Everything you Want to Know about CBD
With hemp becoming legal in all 50 states, there’s a lot of marketing buzz around CBD-inspired cures for a wide range of ailments. But are these claims backed up with research and science, or are we looking at a new multibillion-dollar snake oil industry? Are CBD products like CBD gummies safe to consume? What about their psychoactive properties? Here is everything you wanted to know about CBD:
What is CBD?
CBD is short for Cannabidiol, a chemical compound found in hemp. While the hemp plant has more than 400 different naturally occurring compounds, around 60 of them are cannabinoid compounds. Cannabidiol is one such compound that researchers have found offers multiple medicinal and therapeutic benefits.
Although cannabis has been used traditionally as medicine for thousands of years in the East, the compound Cannabidiol was isolated only in 1963. CBD-isolated products are different from other CBD-related products (commonly referred to as full-spectrum CBD) in the sense that the former is labeled as being 99% pure CBD.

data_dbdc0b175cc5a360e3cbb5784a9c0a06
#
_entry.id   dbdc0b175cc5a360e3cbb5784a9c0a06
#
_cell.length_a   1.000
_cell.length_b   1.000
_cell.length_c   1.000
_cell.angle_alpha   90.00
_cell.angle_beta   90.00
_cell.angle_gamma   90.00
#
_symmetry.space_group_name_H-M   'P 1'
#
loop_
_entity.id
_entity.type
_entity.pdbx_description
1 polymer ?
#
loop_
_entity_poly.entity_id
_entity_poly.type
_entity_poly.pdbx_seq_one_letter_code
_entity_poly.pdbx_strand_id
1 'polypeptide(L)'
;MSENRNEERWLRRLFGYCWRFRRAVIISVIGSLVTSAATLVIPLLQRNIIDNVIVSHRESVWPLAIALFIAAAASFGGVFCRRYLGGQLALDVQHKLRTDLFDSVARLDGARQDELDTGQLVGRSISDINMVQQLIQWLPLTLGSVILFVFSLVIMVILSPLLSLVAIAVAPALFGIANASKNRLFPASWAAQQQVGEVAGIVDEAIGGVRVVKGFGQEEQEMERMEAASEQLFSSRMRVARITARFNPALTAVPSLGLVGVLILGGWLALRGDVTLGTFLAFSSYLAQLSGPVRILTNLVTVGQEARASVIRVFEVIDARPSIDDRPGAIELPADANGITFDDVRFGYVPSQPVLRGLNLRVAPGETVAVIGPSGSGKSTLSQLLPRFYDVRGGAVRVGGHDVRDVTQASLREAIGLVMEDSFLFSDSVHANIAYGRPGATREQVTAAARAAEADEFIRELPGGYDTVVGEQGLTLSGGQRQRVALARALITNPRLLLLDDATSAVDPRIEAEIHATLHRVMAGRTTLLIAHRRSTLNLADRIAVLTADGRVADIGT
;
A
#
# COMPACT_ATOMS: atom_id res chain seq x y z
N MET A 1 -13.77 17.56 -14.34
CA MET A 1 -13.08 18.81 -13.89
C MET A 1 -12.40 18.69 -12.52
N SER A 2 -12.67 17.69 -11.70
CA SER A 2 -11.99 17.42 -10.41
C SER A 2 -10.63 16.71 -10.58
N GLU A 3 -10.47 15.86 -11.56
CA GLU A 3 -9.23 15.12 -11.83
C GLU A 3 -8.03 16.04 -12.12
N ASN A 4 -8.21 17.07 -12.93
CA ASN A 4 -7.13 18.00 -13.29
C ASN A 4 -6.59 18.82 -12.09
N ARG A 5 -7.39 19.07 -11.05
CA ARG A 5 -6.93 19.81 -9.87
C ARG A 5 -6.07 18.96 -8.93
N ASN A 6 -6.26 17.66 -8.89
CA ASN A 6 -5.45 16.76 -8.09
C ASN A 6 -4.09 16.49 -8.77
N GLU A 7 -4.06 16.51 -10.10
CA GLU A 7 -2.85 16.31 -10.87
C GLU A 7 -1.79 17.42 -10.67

How Does Cannabidiol Affect the Mind and Body?
A breakthrough study in 1992 discovered the existence of cannabinoid receptors in human cells. Meaning the body produces its own version of cannabis. However these receptors are not designed for cannabis; rather, they tap into the endocannabinoid system (ECS) within the body. ECS is a neurotransmitter network that helps the mind and body communicate with one other effectively. Together, endocannabinoids and cannabinoid receptors help the body react to internal and external stimuli. it regulates sleep, pain, appetite, cognition, etc.
As of date, researchers have identified two cannabinoid receptors, CB1 and CB2. These receptors are found in various parts of the nervous system. CB1 is found in the brain, spinal cord, and other peripheral organs of the body, and CB2 receptors are found on white blood cells, tonsils, the immune system, and in the spleen. Phytocannabinoids (plant-based) like CBD interact with these cannabinoid receptors present in human cells.
CBD may not trigger the CB1 and CB2 receptors, but it changes their ability to bind to cannabinoids. It also enhances endocannabinoid levels in the cells. When CBD binds with the CB1 receptor, it inhibits the release of an excitatory neurotransmitter, glutamate. This helps to protect the brain from seizures. CBD also increases levels of anandamide, an endocannabinoid which has anti-inflammatory effects.
CBD also affects calcium levels in the cells by tapping into the Transient Receptor Potential channels in the body. Plus, CBD is found to enhance the signaling of the 5HT- 1A receptor, a serotonin receptor. Serotonin dysfunction is associated with depression and anxiety.
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